Thursday, August 30, 2007

The U.S. Counter-propaganda Failure in Iraq

Andrew Garfield of the Middle East Quarterly provides us with a helpful analysis of the situation in Iraq. Unfortunately, like virtually every other report about the site, other than that of the administration -- which has a clear interest in how the picture is presented -- the picture is grim. Still, better to know the truth than to live with an invented fantasy. The public has been given idealistic assessments for too long.

"Defeat of the insurgency and terrorism in Iraq requires not only a military approach but also a political component ... To defeat the insurgency, coalition forces must persuade the Iraqi population to reject extremism and deny safe haven to those fighting the new Iraqi political order. This will require dialogue, inducements, and the proportionate use of force to win the battle for 'hearts and minds' ... the insurgents and militia groups are adept at releasing timely messages to undermine support for the Iraqi government ... They are quick to exploit coalition failures and excesses ... To show their prowess, the insurgents often distribute sophisticated videos of an attack on coalition troops within hours of the operation ...
... Coalition information operations are a shadow of their opponents. While the coalition has spent a hundred million dollars on advertising in Iraq, the strategy of re-awarding huge contracts to advertising firms ... who cannot demonstrate effective audience penetration is questionable.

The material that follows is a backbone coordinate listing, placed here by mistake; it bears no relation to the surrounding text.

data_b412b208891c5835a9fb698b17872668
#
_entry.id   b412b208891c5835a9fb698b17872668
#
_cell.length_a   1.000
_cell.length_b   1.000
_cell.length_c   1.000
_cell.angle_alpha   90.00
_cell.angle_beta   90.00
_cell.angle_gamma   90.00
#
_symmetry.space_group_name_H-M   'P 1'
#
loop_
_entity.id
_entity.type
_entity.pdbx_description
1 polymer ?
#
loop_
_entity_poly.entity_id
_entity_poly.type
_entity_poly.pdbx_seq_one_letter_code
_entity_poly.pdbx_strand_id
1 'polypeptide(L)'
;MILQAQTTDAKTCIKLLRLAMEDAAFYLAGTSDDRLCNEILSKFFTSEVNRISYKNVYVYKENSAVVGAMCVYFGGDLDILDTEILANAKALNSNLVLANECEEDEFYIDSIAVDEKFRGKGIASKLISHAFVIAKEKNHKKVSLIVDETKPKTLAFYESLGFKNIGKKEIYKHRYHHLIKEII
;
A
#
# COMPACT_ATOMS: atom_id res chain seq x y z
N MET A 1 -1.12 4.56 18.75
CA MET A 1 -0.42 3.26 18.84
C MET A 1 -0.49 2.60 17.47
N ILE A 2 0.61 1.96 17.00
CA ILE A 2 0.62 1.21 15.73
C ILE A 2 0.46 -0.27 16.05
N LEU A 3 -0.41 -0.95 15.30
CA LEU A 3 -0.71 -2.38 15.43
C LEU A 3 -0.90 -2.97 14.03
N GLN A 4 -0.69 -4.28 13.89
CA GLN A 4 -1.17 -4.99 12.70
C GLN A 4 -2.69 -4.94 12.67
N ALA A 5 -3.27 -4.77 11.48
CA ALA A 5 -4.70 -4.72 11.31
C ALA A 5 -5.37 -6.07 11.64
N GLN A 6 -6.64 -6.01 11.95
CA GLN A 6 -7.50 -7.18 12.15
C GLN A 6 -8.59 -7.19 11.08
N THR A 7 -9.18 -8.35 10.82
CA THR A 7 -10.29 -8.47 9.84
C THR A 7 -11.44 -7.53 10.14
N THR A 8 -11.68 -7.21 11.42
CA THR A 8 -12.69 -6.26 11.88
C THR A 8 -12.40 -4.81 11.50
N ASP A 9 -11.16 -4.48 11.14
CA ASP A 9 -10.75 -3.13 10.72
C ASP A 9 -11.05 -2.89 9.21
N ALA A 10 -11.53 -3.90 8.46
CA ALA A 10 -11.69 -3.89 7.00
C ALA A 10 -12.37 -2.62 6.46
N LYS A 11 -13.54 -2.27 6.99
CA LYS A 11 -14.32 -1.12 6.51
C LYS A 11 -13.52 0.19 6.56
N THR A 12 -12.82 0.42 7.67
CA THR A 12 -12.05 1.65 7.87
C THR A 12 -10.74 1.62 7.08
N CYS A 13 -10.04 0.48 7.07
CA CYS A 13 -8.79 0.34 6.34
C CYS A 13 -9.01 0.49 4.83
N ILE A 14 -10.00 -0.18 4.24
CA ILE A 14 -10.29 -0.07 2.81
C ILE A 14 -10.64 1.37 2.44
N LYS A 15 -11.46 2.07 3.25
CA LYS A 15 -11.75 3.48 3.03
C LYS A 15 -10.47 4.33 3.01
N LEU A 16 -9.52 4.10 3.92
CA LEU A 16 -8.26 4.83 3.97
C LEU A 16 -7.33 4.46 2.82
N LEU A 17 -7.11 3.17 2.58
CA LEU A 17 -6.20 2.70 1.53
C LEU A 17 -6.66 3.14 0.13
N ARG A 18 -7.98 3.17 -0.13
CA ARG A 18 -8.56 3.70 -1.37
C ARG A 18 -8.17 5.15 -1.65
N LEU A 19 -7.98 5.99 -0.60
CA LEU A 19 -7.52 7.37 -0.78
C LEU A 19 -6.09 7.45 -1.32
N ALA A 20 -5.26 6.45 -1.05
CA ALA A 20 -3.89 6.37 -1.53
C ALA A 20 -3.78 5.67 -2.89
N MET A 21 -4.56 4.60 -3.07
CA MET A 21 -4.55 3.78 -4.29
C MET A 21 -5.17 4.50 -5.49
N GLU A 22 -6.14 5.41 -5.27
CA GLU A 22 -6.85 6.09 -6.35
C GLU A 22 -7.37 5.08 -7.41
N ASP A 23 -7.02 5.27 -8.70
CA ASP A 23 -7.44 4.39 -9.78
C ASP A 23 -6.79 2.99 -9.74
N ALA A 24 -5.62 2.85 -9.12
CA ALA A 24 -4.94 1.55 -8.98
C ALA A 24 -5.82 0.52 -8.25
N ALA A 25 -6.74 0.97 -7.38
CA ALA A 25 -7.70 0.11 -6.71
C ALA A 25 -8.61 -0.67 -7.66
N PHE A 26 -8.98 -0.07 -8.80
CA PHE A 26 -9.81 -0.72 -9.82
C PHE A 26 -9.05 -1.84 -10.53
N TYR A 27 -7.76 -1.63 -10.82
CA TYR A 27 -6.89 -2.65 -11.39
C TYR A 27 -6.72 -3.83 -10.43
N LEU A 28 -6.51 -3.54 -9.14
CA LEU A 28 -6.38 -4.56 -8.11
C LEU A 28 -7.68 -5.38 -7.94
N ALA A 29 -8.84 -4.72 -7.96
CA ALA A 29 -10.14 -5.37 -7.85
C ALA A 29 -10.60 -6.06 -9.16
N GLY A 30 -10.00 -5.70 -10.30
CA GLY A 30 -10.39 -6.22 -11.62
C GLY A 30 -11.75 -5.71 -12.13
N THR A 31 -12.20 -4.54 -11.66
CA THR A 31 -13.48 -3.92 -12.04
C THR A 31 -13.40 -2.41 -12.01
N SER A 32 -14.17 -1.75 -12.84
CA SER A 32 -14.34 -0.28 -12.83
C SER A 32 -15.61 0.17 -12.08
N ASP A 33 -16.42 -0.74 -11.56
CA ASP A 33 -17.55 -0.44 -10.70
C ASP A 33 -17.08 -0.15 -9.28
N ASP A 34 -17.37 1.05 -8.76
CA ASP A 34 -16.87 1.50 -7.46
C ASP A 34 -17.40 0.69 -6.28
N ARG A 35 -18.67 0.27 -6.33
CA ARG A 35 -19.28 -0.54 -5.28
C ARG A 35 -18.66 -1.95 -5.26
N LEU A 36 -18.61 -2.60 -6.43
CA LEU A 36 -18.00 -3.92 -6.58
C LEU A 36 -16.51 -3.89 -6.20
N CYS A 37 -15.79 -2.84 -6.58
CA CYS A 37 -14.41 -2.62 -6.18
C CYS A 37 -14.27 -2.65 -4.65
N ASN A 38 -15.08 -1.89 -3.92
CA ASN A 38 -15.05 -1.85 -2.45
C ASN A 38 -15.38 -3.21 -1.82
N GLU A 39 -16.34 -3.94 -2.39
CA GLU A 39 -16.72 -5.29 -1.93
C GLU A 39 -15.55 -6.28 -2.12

...Too often, the coalition has used democracy promotion, citizenship, legitimacy of the Iraqi security forces, or demonization of the insurgents as their major themes. None of these, however, have direct relevance for most Iraqis.
... a counter-propaganda campaign ... should extol the virtues of the Iraqi government and the coalition and bolster morale shaken by three years of violence while also highlighting the insurgency's vices.

1 comment:

FemFatal said...

As a student of women's issues, I have been repeatedly saddened by the U.N.'s half-hearted attempts to fight the trafficking of women in Asia. I have become a subscriber to the belief that nations will only act in their self-interest and that until the trafficking of women becomes a significant problem for the nations involved, no serious effort to thwart these crimes will take place. While your latest post about the spread of AIDS through trafficking worries me, I also can't help but wonder, will the spread of AIDS wake up the governments in some of these countries to take serious action against trafficking? Could this be, dare I say, a blessing in disguise?